Jesus said, “You are the salt of the earth; but if salt has lost its taste, how can its saltiness be restored?  It is no longer good for anything, but is thrown out and trampled under foot. You are the light of the world. A city built on a hill cannot be hid. No one after lighting a lamp puts it under the bushel basket, but on the lampstand, and it gives light to all in the house. In the same way, let your light shine before others, so that they may see your good works and give glory to your Father in heaven. Do not think that I have come to abolish the law or the prophets; I have come not to abolish but to fulfill. For truly I tell you, until heaven and earth pass away, not one letter, not one stroke of a letter, will pass from the law until all is accomplished. Therefore, whoever breaks one of the least of these commandments, and teaches others to do the same, will be called least in the kingdom of heaven; but whoever does them and teaches them will be called great in the kingdom of heaven. For I tell you, unless your righteousness exceeds that of the scribes and Pharisees, you will never enter the kingdom of heaven.”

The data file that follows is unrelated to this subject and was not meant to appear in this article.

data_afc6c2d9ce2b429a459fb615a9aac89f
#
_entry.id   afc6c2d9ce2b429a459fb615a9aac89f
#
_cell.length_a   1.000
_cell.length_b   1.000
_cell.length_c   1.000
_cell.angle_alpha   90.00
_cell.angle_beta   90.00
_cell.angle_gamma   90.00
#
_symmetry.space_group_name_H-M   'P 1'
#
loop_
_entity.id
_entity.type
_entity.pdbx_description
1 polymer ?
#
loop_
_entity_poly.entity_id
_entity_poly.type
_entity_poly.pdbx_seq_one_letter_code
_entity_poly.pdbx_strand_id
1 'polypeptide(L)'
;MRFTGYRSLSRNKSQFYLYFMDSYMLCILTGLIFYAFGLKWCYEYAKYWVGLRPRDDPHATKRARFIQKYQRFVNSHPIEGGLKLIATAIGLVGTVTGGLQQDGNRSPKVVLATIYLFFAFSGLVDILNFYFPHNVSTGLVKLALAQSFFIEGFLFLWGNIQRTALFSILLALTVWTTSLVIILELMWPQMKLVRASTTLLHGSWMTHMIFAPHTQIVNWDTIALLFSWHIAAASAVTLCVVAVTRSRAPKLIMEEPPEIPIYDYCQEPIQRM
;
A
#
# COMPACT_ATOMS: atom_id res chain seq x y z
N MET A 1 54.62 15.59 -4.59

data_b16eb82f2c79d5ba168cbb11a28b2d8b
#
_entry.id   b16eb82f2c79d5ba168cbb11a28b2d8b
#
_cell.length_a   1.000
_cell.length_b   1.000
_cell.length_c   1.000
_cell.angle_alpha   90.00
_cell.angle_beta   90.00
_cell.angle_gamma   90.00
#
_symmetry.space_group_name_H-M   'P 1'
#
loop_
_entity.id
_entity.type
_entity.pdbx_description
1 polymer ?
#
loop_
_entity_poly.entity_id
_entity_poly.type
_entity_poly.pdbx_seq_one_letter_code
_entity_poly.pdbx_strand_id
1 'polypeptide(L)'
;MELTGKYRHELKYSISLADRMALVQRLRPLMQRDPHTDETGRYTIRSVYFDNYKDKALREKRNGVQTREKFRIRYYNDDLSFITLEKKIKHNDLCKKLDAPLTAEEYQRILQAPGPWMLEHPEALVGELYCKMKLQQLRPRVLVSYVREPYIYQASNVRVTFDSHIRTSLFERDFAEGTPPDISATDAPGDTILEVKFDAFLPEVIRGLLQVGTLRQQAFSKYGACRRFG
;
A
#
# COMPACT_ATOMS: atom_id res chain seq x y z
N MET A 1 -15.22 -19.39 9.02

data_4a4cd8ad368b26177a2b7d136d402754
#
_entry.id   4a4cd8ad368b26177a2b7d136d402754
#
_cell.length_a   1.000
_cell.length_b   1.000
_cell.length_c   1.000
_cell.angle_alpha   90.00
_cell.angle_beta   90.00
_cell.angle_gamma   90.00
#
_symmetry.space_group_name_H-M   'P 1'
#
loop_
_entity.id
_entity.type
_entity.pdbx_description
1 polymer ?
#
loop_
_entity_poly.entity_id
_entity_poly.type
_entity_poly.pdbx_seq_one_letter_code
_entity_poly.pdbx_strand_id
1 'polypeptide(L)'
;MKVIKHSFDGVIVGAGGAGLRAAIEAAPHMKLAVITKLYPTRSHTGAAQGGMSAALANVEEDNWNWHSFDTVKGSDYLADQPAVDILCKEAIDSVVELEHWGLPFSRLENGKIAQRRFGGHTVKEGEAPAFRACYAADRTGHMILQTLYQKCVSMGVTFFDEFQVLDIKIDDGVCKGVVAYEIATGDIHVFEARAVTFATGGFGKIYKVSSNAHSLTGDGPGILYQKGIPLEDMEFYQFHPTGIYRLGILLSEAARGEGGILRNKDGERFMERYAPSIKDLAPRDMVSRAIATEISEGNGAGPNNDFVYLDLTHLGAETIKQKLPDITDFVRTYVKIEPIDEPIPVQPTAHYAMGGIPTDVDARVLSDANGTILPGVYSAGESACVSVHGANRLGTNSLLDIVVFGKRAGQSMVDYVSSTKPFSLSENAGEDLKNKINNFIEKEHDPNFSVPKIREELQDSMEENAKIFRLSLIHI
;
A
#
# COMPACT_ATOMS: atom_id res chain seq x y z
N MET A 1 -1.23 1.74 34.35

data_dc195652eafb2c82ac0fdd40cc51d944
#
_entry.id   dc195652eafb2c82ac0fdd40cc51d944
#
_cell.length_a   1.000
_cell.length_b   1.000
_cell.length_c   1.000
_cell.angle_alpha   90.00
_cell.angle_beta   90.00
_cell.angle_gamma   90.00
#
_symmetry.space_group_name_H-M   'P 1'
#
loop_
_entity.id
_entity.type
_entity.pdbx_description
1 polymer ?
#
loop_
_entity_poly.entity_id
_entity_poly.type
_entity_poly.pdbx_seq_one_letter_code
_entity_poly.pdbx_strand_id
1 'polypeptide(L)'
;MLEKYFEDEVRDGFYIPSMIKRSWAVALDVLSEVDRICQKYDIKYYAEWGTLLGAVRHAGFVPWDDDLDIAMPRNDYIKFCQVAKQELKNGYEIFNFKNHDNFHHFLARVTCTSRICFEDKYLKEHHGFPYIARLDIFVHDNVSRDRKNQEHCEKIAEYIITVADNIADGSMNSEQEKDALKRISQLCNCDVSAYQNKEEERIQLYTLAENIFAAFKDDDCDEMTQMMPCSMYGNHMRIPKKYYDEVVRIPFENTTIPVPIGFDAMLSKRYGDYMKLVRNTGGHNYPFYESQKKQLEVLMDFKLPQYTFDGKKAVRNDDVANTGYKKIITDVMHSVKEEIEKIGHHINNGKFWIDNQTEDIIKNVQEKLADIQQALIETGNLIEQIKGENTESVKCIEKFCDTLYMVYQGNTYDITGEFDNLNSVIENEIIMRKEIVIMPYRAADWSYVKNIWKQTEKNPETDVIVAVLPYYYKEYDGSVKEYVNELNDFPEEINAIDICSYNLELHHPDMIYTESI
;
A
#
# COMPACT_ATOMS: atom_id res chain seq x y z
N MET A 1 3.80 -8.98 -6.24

by the Rev. Michael Kreutzer


There is an anonymous poem that goes:


There was a very cautious man
Who never laughed or played
He never risked, he never tried,
He never sang or prayed.
And when he one day passed away,
His insurance was denied,
For since he never really lived,
They claimed he never really died.